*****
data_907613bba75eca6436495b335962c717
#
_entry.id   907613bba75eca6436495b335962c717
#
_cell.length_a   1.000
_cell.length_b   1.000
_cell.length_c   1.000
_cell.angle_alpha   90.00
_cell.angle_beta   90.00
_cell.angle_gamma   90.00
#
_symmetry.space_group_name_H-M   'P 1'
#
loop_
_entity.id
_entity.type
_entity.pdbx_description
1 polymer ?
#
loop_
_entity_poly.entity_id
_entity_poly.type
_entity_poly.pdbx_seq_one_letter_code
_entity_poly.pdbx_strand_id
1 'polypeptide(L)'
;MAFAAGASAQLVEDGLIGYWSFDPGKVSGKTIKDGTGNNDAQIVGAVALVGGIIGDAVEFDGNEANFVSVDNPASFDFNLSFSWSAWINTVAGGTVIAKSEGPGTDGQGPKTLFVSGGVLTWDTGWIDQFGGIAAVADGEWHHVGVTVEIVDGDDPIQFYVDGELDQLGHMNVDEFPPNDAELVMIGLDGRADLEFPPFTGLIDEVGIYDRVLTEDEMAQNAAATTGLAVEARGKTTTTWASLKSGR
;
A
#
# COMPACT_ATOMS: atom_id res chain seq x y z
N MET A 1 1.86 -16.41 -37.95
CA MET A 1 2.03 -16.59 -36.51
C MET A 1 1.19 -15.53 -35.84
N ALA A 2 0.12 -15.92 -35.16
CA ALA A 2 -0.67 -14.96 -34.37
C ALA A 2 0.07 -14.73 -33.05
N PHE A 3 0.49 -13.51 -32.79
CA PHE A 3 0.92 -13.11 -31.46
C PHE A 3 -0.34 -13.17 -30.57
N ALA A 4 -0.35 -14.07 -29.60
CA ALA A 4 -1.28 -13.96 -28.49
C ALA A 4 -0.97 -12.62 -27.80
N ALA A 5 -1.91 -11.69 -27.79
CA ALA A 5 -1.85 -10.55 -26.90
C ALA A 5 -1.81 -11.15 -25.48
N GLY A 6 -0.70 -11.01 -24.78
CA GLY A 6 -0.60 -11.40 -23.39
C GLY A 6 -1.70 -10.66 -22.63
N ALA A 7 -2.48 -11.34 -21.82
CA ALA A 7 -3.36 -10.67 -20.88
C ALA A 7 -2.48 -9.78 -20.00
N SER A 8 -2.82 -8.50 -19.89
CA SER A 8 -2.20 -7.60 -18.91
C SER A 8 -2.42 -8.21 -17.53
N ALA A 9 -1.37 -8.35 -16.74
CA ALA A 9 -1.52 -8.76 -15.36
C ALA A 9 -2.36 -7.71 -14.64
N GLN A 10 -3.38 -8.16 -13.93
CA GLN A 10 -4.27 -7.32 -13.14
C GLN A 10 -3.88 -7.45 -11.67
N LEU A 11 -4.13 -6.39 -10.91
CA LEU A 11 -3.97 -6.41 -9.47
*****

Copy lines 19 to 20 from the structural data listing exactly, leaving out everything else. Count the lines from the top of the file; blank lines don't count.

#
loop_